Friendly Dogs Likely Have Similar DNA Disorders as Humans with Williams Syndrome
Why are dogs so friendly? The answer might lie in a genetic anomaly, which evolution may have changed, scientists say.

“Some of these structural variants could explain a huge shift in a behavioral profile — that you go from being a wolf-like, aloof creature, to something that's obsessed with a human.”

One of the biggest joys of owning a dog is to witness their friendliness and unconditional love and loyalty. After a tough day at work, you come home to an excited pooch that wags its tail with so much excitement while licking your face it's hard to stay sad after.

Now a group of scientists may have found the answers to explain why some dogs are this friendly compared to other species. These experts took cues from a rare human genetic condition called Williams syndrome.

What is the Williams Syndrome?

In humans, people with Williams syndrome have about 27 genes missing from their DNA. One in 10,000 individuals develops this condition, which is marked by certain physical and mental characteristics.

People diagnosed with this genetic disorder have distinct facial features that make them look like elves in fairy tales. They also have a difficulty with visual and spatial activities but they can be quite adept in arts, languages, and music.

They may also likely develop anxiety, Attention Deficit Disorder (ADD) and phobias. They have higher risks for supravalvular aortic stenosis (SVAS) or the narrowing of the blood vessels in the heart.

People with Williams syndrome also have this overwhelming love for every people they encounter. Despite their vulnerability, they can't help but hug strangers or randomly tell people a positive remark. Don't these characteristics remind you of a dog?

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Tracing the Genetic Anomaly

Tracing the Genetic AnomalyEvolutionary biologist Bridgett vonHoldt has been studying the gene variant WBSCR17 in dogs since 2010 and has long theorized that this affected dogs the same way Williams syndrome affected humans. People with Williams syndrome apparently have missing WBSCR17 in their DNA.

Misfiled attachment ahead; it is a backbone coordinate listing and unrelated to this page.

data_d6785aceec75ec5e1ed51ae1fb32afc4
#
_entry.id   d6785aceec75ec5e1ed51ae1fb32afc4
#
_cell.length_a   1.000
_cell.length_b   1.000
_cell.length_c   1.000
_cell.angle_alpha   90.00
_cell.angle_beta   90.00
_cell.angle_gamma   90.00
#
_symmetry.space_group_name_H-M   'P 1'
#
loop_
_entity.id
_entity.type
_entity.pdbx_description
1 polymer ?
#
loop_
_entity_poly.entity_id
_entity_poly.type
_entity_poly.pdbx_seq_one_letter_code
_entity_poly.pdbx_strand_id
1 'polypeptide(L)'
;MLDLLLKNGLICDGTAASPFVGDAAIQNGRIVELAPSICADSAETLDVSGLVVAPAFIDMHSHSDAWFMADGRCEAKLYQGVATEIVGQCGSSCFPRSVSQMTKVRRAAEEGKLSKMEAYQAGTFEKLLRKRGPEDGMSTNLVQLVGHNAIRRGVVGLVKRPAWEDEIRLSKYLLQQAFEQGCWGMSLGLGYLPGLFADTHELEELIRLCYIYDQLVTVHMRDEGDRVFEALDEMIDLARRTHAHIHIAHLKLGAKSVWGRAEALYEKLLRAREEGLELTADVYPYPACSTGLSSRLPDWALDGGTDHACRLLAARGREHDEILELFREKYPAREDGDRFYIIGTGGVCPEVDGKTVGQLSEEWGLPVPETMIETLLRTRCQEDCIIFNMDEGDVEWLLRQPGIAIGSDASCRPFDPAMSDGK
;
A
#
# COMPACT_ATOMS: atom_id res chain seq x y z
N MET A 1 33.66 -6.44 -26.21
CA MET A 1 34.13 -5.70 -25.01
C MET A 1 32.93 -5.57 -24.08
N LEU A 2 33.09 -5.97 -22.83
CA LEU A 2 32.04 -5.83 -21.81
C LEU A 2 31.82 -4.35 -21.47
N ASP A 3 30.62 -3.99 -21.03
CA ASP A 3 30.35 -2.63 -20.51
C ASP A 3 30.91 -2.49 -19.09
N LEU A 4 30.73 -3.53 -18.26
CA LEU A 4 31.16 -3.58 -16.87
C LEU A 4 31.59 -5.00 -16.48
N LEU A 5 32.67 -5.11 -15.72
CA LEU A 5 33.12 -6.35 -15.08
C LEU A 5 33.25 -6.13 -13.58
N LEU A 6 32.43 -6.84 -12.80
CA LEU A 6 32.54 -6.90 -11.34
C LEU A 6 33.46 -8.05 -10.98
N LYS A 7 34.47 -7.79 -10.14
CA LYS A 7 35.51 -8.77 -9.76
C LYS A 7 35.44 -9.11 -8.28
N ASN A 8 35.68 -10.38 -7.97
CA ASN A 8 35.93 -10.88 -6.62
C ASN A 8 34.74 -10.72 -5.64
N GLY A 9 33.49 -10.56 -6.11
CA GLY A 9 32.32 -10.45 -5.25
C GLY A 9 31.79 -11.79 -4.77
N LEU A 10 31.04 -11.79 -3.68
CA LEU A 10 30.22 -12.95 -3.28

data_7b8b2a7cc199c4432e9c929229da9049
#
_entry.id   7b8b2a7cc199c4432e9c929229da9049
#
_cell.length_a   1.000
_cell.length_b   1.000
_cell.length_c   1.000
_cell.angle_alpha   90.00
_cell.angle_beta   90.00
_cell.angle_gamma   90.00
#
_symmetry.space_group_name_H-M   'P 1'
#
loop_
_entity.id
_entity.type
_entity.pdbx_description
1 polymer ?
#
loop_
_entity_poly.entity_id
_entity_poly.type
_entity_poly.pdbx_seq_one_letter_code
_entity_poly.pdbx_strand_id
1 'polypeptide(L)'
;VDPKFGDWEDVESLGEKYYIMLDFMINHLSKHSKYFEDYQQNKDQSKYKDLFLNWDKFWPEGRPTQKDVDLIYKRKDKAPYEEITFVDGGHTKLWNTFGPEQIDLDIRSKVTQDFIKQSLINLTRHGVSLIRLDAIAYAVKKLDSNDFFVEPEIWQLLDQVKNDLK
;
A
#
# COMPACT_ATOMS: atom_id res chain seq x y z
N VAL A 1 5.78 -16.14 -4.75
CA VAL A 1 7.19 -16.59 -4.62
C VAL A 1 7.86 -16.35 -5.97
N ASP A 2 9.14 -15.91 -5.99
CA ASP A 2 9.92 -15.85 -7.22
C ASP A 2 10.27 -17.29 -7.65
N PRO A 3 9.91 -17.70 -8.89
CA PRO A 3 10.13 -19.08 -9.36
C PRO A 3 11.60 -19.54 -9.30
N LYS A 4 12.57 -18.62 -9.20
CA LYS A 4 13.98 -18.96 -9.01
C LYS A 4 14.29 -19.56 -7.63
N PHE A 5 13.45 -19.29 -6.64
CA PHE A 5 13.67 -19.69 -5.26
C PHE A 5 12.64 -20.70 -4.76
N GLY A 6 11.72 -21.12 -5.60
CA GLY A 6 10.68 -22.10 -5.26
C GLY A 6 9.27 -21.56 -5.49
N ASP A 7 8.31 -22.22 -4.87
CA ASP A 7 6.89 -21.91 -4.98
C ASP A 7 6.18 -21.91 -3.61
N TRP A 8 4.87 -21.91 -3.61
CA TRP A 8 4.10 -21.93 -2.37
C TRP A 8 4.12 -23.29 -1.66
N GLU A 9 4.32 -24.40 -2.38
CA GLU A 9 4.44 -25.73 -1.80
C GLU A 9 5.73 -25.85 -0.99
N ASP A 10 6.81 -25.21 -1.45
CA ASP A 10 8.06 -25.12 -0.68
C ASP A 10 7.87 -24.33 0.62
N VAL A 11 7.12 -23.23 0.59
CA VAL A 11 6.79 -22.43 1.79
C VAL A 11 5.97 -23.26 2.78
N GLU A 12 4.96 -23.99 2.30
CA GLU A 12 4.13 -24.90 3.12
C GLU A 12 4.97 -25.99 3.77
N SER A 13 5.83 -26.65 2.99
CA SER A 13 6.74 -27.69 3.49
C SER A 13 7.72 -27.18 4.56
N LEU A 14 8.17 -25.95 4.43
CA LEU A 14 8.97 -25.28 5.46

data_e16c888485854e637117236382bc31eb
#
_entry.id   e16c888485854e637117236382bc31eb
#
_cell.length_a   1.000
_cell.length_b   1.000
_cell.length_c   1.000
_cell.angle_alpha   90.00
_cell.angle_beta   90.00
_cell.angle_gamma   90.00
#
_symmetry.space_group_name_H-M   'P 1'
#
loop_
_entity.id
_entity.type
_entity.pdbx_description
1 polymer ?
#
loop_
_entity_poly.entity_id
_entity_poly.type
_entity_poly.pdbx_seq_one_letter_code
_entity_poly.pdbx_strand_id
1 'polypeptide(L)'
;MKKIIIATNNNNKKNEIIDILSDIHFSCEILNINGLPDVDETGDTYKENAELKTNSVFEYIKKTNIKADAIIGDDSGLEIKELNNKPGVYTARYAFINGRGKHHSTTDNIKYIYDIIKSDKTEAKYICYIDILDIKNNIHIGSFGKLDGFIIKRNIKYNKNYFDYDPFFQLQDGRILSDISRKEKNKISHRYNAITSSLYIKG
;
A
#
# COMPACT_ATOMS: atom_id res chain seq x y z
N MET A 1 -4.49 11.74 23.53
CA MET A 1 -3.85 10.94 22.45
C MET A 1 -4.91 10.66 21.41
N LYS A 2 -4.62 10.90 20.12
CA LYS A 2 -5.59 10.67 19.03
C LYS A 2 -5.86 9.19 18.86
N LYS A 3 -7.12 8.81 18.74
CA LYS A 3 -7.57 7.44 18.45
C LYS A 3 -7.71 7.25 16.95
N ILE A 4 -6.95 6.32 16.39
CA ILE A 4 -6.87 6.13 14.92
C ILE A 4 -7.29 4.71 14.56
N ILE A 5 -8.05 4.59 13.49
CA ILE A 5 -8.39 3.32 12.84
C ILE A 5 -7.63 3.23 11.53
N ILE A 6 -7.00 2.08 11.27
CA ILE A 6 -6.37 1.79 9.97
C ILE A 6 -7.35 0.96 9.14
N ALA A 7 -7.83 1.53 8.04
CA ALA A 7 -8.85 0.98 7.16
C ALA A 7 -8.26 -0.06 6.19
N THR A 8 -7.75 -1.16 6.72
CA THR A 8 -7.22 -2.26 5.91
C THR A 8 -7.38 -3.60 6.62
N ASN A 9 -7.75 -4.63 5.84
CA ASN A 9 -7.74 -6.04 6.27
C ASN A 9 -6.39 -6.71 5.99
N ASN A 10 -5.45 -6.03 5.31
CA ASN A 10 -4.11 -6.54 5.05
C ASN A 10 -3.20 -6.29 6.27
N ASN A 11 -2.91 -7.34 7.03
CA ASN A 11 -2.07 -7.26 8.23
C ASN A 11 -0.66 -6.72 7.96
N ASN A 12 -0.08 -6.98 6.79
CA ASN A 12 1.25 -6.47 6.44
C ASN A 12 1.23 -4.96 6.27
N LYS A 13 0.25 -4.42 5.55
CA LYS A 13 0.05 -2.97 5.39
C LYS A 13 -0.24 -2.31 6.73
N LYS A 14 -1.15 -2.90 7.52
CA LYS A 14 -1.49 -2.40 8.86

So, vonHoldt and her team studied WBSCR17 in the DNA of 85 breeds that totaled 912 dogs. The researchers also looked into the DNA of 225 wolves. The findings of their study appeared in the journal Science Advances.

The scientists tested the level of friendliness of their test subjects by how long the dogs and wolves spent time with humans and how quick the animals worked on a puzzle box. Though both types of animals made efforts to complete the puzzle tasks, dogs were more reliant for cues from the humans who were with them in the room. The wolves expectedly had little human interaction.

However, there were also some wolves that exhibited a friendlier demeanor, while some dogs appeared avoidant and reserved. In studying their DNAs, the experts learned that apart from WBSCR17, dogs and wolves have two other genes with different structures. Genes GTF2I and GTF2IRD1 either made the canines friendlier or aloof.

Evolution May Have Bred Companion Animals

In 2009, a team of experts from Stanford University studied GTF2I and GTF2IRD1 in mice. They learned that some of the test subjects that did not have these genes were more sociable than the other mice.

These findings and the study vonHoldt and her team conducted implied that evolution might have bred a genetic syndrome in canines that turned them into friendly companion animals. According to vonHoldt, it's becoming pretty clear that the structures of WBSCR17, GTF2I, and GTF2IRD1 in some of the canines' DNA profiles have a large impact on these animals' personality traits.

Her theory received support from experts who have been doing studies on Williams syndrome. Biomedical researcher Jocelyn Krebs from the University of Alaska said that if people with these condition had tails, they would certainly be wagging it just as much as dogs.

These theories, however, need further studies and it’s unlikely that any confirmed conclusion could come out anytime soon. But as far as evolution goes, any species that has been domesticated do manifest friendly characteristics that make them good companions.

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Sam has a Master's degree in Engineering Physics and years of experience in writing science reports, scientific research and science content. Being very passionate about animals, he's always looking for opportunities to use his skills and experience in researching and writing about dogs.